In a recent breakthrough, researchers at the Massachusetts Institute of Technology (MIT) have made great strides into what could be the future of solar power.

Their methods have replicated a process from the natural world that is so basic and universal as to almost beg the question why someone didn’t come up with it before. That process is photosynthesis. It is how all plants derive energy from sunlight. The scientists captured an essential element of the photosynthesis process, simply called PS-I, and combined it with other “designer” chemicals to construct a solar cell.

However, it was not a “simple” matter of harnessing photosynthesis. The scientists also used sophisticated nanotechnology to improve the performance of their cells. By mounting the cells on an array of nanocrystals and nanowires, they increased the surface area and exposure of their cells to sunlight.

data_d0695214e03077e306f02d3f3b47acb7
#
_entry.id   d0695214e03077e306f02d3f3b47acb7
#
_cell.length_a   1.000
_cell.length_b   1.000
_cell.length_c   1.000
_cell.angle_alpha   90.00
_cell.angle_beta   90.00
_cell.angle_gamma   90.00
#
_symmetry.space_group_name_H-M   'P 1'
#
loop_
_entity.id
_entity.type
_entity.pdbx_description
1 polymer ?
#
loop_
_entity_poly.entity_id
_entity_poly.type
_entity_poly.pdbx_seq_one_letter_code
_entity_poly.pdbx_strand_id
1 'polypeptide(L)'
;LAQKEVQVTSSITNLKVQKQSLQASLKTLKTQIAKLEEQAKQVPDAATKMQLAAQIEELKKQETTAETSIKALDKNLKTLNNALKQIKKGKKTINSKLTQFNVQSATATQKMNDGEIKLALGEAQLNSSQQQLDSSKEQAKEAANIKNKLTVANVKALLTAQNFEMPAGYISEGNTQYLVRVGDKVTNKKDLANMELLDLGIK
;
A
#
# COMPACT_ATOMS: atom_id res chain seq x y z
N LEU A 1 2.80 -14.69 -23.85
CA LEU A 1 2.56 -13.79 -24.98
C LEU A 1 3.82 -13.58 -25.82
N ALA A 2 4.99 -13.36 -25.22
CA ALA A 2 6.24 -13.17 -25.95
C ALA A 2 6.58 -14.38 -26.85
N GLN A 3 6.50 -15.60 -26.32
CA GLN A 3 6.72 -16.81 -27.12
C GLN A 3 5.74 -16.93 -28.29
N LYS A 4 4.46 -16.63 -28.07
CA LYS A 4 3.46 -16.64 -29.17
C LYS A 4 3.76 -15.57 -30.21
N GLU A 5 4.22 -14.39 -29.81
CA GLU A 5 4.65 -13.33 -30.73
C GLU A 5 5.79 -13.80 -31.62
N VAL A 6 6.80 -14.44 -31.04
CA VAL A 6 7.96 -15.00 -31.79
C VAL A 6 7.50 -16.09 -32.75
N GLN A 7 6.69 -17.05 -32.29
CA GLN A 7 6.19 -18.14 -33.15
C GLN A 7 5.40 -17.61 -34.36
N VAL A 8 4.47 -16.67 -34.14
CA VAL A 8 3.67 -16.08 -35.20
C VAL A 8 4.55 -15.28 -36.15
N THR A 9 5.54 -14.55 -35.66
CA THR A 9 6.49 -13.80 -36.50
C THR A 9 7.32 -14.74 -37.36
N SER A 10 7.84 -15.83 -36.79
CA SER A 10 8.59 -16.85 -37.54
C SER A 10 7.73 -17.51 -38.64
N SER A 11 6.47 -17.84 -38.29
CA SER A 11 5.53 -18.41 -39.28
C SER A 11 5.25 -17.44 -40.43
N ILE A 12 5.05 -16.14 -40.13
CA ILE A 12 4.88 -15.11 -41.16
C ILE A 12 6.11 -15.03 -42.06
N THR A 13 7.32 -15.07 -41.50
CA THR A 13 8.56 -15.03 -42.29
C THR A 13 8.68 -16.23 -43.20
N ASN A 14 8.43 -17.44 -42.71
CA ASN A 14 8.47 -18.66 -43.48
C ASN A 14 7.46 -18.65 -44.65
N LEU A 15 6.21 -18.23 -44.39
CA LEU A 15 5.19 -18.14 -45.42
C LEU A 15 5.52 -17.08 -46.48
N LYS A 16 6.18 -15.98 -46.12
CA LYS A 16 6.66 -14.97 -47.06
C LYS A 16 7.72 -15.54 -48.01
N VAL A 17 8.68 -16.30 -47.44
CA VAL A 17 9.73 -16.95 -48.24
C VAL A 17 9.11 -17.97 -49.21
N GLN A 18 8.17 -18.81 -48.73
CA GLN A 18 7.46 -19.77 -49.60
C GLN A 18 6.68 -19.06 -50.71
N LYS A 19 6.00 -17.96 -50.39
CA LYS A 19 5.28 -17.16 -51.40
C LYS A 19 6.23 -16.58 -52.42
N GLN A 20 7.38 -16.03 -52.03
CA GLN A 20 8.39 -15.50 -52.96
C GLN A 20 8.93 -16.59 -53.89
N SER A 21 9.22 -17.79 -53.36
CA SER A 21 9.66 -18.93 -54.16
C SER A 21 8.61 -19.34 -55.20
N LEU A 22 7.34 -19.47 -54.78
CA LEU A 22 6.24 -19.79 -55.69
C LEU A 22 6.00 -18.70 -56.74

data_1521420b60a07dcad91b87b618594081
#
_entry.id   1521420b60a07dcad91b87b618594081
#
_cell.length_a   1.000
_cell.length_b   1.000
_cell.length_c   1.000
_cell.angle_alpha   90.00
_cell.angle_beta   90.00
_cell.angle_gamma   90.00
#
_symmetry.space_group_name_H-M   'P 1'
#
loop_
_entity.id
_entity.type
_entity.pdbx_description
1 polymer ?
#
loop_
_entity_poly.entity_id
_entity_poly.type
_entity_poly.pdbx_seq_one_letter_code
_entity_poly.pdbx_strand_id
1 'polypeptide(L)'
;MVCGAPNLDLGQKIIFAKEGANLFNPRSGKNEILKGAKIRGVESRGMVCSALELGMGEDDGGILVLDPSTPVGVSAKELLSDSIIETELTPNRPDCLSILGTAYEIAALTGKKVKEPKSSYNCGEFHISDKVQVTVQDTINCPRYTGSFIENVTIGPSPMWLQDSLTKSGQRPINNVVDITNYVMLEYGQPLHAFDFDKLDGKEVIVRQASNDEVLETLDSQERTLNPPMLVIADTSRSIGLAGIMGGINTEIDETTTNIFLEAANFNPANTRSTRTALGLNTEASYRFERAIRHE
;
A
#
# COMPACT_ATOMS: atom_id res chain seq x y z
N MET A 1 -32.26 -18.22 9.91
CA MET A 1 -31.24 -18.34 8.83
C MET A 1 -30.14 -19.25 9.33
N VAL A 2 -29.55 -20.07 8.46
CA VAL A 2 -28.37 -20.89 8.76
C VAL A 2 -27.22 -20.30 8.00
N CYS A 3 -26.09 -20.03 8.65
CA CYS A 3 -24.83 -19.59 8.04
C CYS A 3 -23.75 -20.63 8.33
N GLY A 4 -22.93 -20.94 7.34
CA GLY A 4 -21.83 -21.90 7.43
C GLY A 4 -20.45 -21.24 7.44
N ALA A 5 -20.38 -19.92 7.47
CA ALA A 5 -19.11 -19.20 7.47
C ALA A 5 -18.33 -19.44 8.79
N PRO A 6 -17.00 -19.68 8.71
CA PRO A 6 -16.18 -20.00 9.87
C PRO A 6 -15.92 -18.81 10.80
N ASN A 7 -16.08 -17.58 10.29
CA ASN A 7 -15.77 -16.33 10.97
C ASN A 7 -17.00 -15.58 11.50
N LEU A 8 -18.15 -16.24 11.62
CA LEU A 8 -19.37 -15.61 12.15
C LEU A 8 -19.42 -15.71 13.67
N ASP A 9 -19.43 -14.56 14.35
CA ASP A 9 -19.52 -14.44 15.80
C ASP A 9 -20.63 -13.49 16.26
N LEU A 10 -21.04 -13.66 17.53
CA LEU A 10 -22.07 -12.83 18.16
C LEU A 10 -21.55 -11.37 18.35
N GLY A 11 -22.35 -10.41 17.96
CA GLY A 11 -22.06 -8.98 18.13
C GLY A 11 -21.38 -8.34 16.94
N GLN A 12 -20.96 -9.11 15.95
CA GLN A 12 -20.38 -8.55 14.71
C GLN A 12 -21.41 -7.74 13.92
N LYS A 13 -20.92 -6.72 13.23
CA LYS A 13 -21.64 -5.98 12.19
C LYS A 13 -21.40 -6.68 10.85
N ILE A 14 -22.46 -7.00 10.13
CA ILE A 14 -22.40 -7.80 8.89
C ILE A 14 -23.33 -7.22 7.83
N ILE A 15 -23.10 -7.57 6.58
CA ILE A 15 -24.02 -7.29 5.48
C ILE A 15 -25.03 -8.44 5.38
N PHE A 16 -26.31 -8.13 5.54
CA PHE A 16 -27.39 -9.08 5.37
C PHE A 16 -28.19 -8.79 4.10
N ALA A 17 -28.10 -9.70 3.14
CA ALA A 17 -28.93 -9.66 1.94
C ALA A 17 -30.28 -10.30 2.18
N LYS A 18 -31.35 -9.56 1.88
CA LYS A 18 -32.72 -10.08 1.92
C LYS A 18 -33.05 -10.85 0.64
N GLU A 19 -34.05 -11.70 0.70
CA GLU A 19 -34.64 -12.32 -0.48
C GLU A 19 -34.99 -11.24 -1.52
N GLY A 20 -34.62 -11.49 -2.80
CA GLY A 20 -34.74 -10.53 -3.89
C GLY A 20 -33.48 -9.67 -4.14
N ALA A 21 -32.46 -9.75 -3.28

To be fair, this is not the first attempt at so-called biophotovoltaics. However, with their innovative materials, geometry and design, the scientists claim to have solved problems with previous experiments that made them cumbersome and expensive. They assert their methods led to a simple device of “unprecedented performance.” More specifically, they calculate the output of their cells to be more than 10,000 times greater than that of any other plant-based cell previously constructed.

Like most scientific breakthroughs, the promise of its usefulness far exceeds any practical use at this stage. In other words, it will be years before plant-based cells start popping up, or growing for that matter, on rooftops across American suburbia.

But one of the great things about renewable power and science in general is to constantly challenge accepted notions of what and how things can be done. The scientists note that PS-I, which is the “central molecule” in photosynthesis, is an abundant raw material that promises “ultra-low-cost” solar cells. It could be a boon for the solar industry, which has always been challenged by its high upfront costs. The scientists noted that these cells could be constructed from abundant sources, such as discarded clippings from agriculture and timber operations.

The results of this experiment were included in the February 2012 issue of Scientific Reports.